To someone in my house, these are not just ants, they are antagonists and must be quickly and mercilessly destroyed. I’ve tripped over traps and slipped on newly sprayed floors many times over the years. And I’ve cleaned up many carcasses. Yuk. It doesn’t help matters much that I have a hummingbird feeder right outside the kitchen door, because the feeder actually leaks a lot. Ants like that. They hang around, drink up the spilled nectar, and then an army of them find their way inside the house.

I am not an ant lover, don’t get me wrong. They are bugs. It’s no accident that the dictionary defines “bug” as both an insect and an annoyance. Not only do they bother us, sometimes they even cause damage. There’s nothing worse than an infestation of carpenter ants, chewing away at the wood frame of your home. And I don’t want to find beetles in my lettuce, or fruit flies in my glass of pinot grigio.

The answer to the invasion of the ants, I have discovered, is vinegar. They hate vinegar and will do everything to avoid it. So you get your spray bottle and spray vinegar anywhere ants accumulate, and that keeps them away. This will be my new plan of action.

Which will hopefully please someone in my house.

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Canada Day – A Different Way

Last week, I asked a few of my students what their plans were for Canada Day. Usually, that’s just a casual question you ask when a holiday is on the horizon. This year, however, the responses were decidedly different.

They would stop for a second, stare off somewhere, maybe chuckle, and shrug their shoulders.

Some had definite plans. “We’re going fishing,” one said. That seems safe enough. “Off to our cabin for a couple of days,” said another.

But most had no plans at all. No picnics or barbeques, no street parties, no fireworks or live shows to watch. Not even the usual Canada Day show from a stage set up somewhere in Ottawa, with all the Canadian stars and politicians in attendance.

Oh, there were other shows. Some live streaming and some on TV. But we’re getting used to those new formats now, aren’t we? They’re either live from their living rooms or some kind of “virtual” celebration. Or ninety-three people singing Oh Canada on Zoom.

Not that there’s anything wrong with that. We’ve come up with a lot of wonderfully creative ways to celebrate special occasions lately, from solitary graduations to drive-by birthdays and weddings, and holiday car or bicycle parades. Where there’s a will, there’s a way to celebrate, and we Canadians love to do that. Especially on Canada’s birthday.

Normally, our family would either go down to the lawns of the legislature and be a part of the living flag, or maybe over to Fort Rodd Hill to celebrate our nation’s birthday there. At night, from our back deck, we always hear the fireworks going off. And the inevitable screech of seagulls flying above as they escape Armageddon.

My husband and I decided that this Canada Day it was time to see and be with our friends. In person. We have a great group of four couples who golf together, spend Christmases and birthdays together, and have done so for many years. It’s very unusual for us to go any longer than a month or two without seeing each other in person, but the last time we had been together as a group was last Christmas. That’s more than six months.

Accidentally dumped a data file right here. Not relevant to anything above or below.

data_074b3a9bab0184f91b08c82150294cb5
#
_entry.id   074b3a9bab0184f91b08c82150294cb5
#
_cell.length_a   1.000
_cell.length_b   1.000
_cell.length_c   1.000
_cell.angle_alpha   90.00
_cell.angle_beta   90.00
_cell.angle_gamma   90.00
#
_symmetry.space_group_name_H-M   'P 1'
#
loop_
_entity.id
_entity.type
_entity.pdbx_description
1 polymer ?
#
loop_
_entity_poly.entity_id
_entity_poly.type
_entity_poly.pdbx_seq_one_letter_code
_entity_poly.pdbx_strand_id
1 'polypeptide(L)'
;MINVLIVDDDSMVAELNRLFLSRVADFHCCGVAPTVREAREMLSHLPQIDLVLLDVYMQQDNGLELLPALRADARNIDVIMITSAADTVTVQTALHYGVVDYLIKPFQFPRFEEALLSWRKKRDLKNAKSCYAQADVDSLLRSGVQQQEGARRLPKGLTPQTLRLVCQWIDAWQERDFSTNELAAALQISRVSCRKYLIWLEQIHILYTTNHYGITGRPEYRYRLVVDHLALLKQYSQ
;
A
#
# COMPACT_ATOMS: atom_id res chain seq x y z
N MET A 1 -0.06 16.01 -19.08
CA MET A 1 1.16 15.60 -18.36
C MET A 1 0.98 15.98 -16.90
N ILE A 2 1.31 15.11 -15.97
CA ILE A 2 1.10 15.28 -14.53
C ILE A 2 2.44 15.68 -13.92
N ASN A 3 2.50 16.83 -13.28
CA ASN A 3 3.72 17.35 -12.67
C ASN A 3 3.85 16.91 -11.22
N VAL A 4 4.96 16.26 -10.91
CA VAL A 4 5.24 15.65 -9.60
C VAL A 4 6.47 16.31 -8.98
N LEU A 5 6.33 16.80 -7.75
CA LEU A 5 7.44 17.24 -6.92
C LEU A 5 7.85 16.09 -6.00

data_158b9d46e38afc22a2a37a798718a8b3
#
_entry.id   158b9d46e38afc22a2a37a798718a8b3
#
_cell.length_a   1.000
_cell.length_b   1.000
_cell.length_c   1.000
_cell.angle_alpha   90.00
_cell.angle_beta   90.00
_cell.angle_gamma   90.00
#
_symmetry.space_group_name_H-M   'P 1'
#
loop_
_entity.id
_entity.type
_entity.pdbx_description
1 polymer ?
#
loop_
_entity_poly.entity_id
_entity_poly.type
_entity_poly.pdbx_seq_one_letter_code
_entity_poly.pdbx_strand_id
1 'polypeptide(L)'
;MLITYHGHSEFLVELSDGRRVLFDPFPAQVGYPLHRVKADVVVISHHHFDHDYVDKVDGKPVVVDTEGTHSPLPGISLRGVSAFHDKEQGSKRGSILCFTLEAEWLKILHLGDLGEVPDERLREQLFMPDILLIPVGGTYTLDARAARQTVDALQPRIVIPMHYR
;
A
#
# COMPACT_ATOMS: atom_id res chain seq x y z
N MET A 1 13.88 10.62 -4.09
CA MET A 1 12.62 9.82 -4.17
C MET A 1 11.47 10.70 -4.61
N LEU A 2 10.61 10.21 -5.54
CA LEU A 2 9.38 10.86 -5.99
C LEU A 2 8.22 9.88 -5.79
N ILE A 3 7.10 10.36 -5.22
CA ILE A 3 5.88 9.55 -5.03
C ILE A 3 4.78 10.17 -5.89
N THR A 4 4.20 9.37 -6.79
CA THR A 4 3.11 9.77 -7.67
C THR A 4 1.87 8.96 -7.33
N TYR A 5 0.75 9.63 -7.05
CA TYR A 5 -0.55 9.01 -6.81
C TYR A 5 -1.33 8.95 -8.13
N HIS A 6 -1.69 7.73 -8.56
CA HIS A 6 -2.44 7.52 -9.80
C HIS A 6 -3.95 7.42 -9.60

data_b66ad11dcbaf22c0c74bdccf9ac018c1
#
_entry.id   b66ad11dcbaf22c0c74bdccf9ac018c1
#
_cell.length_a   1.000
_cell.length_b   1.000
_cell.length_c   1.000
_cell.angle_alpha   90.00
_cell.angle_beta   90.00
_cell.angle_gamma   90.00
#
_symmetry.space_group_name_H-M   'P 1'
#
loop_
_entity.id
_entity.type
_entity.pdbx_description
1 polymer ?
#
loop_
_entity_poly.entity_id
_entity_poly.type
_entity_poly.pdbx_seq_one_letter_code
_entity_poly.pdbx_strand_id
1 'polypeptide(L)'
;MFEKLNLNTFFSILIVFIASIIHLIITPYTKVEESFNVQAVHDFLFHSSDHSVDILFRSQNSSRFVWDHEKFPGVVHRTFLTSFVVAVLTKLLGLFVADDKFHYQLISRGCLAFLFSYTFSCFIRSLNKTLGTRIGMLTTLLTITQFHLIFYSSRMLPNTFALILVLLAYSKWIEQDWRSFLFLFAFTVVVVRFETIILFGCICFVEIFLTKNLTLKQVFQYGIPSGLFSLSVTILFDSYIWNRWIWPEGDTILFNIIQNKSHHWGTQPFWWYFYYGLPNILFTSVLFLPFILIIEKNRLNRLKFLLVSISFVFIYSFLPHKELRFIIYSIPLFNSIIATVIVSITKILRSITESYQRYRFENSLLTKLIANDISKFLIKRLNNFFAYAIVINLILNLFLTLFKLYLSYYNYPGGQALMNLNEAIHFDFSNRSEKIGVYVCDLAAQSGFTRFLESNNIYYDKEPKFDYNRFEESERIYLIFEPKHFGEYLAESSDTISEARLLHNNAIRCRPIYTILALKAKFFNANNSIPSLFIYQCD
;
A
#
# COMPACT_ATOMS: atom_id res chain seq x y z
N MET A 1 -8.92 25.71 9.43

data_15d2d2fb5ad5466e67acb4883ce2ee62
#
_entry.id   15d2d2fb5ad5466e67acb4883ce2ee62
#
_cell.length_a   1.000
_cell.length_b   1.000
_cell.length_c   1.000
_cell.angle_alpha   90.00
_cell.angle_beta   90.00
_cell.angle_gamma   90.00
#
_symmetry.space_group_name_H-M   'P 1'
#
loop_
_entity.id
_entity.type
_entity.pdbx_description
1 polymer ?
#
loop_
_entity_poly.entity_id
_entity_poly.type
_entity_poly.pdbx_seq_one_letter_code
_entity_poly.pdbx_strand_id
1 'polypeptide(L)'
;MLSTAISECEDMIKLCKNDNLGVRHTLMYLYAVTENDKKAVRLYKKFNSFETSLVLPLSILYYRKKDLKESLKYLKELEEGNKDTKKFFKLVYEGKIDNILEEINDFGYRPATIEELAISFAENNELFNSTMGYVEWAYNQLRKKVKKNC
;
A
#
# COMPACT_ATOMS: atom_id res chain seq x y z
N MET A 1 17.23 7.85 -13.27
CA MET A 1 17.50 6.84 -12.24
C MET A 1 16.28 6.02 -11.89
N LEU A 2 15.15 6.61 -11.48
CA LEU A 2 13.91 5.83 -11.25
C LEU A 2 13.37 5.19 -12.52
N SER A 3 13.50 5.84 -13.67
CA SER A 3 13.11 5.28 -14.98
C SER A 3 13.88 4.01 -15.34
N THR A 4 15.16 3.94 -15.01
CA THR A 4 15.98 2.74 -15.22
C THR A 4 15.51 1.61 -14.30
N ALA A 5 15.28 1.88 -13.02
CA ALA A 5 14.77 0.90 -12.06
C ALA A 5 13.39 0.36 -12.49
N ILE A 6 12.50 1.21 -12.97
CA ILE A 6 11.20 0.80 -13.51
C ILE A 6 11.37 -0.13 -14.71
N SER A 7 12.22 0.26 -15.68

So we decided to host a back yard get together at our home on the afternoon of Canada Day, where everyone would bring their own appetizers and beverages, and we’d all sit an appropriate distance apart and just spend some time together. And it was great. It was wonderful to laugh together again, to share our COVID stories and experiences, to catch up on each other’s news and views. It lasted about 3 hours and it was perfect.

Three years ago, on Canada’s 150th birthday, I wrote a blog about having recently returned from Europe on our first big vacation there. I remember, very vividly, seeing Labrador through the plane’s window on the flight back, marveling at how massive Canada is and how little I’ve seen of it. It was a wonderful European vacation, but it was an especially warm feeling to come back home.

But this year, on Canada’s 153rd birthday, to be honest, I was really just happy to be here. Weren’t you?

We Canadians might have our disagreements. Okay, who am I kidding? We have lots of disagreements. We are certainly not perfect and still have a lot to work out for ourselves. But in spite of our differences, I think most of us would agree that we are darn lucky to live in this great country. And that has become so much more evident in the last few months as we’ve negotiated this strange new and frightening pandemic.

One very important reason for our luck is that we’ve had some well educated and intelligent people leading us through it all. And our humanity has been brought to the surface; instead of fighting each other, we’ve come together to help each other. We’ve learned to follow the protocols, listened to those who know what they’re talking about, and put up with new, uncomfortable rules. It’s been rough on a lot of us, and we’ve still got a long way to go.

But, Oh, Canada! I’ve never been prouder to stand on guard for thee.